Sun Valley is the next big update for Windows 10. The more we know about it, the more clearly we know that it is not an update like any other, but that it will mean a before and an after in user experience with the operating system. We will receive new apps, animations, a general operating system overhaul, new options such as the “News & Interest” widget and much more.
Sun Valley begins to arrive in File Explorer
Microsoft introduced these icons in Windows Insider Dev Channel Build 21343 announced today. This means that the icons have passed the internal testing phase and Microsoft has decided to show them to the public. However, that doesn’t mean that these are the icons that finally make it to the final version of Windows 10 Sun Valley. Everything will depend on user feedback.
We see how Microsoft is ditching the classic yellow folder design with an icon inside for system folders and opting for icons that follow the design lines of Fluent Design. With the new icons and thanks to the recently introduced change in the separation of sidebar items, Windows 10’s File Explorer feels less cluttered than ever.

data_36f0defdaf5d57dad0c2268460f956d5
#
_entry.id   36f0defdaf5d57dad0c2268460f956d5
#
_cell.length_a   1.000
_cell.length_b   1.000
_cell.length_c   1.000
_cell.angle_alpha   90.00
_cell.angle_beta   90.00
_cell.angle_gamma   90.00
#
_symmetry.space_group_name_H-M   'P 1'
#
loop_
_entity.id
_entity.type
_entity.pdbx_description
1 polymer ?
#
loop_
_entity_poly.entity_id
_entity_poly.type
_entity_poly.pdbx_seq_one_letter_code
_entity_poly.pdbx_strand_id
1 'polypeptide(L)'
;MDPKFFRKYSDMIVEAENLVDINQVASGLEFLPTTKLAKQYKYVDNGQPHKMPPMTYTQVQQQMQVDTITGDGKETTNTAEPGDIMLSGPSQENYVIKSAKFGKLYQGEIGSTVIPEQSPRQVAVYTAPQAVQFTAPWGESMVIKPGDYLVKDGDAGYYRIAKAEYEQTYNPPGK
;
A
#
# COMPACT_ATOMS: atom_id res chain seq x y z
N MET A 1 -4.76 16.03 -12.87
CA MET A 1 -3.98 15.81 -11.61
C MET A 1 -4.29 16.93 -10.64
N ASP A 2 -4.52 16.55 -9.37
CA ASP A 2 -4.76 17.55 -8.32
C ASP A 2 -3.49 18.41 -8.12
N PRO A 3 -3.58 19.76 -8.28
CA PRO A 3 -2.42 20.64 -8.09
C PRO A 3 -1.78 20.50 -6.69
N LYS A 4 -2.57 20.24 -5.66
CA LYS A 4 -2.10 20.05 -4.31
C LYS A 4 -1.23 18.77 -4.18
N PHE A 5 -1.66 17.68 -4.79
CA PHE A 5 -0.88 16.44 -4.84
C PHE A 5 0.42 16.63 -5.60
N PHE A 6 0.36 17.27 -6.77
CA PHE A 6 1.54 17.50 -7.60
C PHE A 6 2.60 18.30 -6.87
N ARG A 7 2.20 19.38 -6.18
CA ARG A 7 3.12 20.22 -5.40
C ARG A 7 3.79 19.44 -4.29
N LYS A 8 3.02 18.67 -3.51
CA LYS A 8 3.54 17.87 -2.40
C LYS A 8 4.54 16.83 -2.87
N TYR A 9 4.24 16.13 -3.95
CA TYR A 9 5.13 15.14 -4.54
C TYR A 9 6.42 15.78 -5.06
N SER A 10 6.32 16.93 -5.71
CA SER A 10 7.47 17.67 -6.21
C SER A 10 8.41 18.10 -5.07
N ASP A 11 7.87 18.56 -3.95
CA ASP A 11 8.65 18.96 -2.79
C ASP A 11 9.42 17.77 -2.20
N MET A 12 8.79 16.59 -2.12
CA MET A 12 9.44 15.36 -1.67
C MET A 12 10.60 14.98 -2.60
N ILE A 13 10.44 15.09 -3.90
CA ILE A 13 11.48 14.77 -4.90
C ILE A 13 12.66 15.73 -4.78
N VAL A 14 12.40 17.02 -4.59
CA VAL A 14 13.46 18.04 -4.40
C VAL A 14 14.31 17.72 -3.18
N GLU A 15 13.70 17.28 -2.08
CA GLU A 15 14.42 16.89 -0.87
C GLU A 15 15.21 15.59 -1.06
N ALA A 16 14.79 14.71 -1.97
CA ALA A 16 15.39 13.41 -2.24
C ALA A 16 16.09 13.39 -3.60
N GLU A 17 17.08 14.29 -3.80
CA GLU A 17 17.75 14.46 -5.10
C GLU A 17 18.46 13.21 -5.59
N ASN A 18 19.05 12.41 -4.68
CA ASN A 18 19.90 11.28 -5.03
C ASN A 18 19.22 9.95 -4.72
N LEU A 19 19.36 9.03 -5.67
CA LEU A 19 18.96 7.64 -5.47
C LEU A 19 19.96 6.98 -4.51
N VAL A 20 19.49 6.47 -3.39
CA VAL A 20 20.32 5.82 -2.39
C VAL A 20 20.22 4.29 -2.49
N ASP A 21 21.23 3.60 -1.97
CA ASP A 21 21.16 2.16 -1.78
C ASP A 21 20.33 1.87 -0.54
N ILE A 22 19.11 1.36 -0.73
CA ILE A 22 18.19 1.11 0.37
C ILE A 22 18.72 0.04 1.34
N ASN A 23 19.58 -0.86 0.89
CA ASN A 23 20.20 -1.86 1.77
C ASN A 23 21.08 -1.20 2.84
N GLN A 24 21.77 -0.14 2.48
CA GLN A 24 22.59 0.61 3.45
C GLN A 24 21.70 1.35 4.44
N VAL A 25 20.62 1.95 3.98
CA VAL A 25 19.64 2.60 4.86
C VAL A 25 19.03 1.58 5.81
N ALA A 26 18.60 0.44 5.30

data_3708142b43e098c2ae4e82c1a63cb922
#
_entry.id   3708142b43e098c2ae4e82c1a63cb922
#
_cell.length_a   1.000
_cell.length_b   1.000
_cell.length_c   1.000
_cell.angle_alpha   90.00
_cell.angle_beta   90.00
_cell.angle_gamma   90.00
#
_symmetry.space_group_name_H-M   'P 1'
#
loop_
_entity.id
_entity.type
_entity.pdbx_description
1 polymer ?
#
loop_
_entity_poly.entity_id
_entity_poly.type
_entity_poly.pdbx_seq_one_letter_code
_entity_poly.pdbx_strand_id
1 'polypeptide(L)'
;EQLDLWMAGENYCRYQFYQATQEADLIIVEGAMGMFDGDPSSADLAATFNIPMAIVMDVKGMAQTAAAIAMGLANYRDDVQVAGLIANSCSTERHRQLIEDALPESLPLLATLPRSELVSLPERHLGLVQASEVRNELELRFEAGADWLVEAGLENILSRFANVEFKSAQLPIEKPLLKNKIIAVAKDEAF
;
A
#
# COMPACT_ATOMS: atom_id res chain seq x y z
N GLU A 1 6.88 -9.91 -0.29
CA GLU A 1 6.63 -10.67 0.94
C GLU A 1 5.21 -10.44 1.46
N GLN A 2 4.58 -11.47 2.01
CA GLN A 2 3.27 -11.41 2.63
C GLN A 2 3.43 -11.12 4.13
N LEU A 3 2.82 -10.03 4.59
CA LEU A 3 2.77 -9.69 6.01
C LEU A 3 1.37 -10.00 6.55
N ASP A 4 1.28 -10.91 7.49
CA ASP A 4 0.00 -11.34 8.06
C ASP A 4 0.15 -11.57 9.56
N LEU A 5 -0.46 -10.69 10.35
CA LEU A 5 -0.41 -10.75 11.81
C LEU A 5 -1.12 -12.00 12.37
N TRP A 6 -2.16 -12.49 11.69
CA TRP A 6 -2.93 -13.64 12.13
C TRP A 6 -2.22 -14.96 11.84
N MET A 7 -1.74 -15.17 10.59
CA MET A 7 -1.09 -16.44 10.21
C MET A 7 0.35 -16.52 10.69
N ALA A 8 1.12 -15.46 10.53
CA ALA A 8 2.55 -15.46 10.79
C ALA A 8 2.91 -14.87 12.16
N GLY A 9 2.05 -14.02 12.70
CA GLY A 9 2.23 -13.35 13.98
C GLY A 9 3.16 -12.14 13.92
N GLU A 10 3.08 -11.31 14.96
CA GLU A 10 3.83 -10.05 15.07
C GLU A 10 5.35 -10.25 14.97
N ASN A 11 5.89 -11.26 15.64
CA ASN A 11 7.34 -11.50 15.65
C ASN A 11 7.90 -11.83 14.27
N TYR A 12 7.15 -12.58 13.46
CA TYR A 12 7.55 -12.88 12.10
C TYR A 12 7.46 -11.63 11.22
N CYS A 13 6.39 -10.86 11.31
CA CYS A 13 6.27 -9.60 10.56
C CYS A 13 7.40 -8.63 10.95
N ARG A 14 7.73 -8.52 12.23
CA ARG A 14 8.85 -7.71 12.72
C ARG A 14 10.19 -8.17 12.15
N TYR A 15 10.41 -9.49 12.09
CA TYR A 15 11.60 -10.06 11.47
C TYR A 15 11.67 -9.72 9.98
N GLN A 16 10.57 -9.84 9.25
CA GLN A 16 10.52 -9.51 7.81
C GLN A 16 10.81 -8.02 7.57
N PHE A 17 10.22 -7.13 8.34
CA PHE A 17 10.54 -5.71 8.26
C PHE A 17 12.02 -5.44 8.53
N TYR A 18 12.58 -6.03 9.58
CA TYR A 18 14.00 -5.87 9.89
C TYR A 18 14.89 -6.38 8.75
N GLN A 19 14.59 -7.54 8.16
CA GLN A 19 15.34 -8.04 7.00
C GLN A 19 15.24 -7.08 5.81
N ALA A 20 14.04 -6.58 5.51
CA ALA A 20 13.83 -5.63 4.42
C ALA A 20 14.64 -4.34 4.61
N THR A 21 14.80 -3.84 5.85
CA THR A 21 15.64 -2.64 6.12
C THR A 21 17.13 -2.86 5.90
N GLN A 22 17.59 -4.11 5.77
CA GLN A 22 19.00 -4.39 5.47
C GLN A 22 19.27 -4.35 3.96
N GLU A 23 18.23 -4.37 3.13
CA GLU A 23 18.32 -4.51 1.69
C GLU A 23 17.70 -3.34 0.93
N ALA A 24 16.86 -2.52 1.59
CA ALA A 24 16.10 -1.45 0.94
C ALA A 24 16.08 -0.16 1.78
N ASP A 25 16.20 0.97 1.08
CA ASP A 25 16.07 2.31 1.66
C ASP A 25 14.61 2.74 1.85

We see how the icon for “Devices and Drives” and the recycle bin have also been redesigned. Either way, they’re subtle changes but one that fits in nicely with the rest of the redesign. Microsoft takes the aesthetic harmonization of Windows very seriously and we are already starting to see the fruits of their labor.
What does a professional think?
Pablo Ríos, graphic designer and creator of the “Ego Gráfico” brand, gave Microsofters his first impressions of the new icons:
I think the redesign is working very well. I really like the style of Fluent and the way Microsoft adapts it to Windows 10, managing to differentiate itself from the slightly “rougher” style of MacOS. The color code used is very smart.
I think when it’s done the File Explorer redesign will be very popular with Windows 10 users. To put a downside to what we’ve seen, I’m not convinced that the form serves as the basis for the redesign of icons. from a folder. However, I understand Microsoft’s decision, being such an iconic element and whose presence they wanted to maintain.
Microsoft still has a long way to go to unify the design of Windows 10 for Sun Valley, but actions like this demonstrate its unwavering commitment. Users will be able to enjoy Sun Valley in the second half of the year, likely starting in October, although there is still no confirmed date for its launch. Microsoft is expected to host an event to discuss the “next generation of Windows” coming with Windows 10X and Sun Valley.